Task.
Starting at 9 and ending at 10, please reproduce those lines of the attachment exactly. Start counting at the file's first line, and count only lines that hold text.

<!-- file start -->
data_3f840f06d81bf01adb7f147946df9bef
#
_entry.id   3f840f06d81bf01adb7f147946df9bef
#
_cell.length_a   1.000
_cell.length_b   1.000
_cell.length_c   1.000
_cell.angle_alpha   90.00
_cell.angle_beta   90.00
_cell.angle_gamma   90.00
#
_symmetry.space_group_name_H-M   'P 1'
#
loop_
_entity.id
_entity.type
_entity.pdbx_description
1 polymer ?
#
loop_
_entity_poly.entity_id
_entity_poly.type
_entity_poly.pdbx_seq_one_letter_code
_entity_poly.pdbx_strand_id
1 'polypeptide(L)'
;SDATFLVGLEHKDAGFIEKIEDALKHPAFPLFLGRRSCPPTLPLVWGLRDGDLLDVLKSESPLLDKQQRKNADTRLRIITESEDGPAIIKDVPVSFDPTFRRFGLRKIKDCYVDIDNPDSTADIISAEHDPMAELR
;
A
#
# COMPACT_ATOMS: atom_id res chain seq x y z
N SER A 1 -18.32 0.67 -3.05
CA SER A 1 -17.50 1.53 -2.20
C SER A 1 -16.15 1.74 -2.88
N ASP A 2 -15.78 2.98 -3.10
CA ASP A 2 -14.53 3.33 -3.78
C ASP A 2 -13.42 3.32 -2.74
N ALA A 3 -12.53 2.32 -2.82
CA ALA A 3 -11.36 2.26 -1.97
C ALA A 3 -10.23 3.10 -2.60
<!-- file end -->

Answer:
_cell.angle_beta   90.00
_cell.angle_gamma   90.00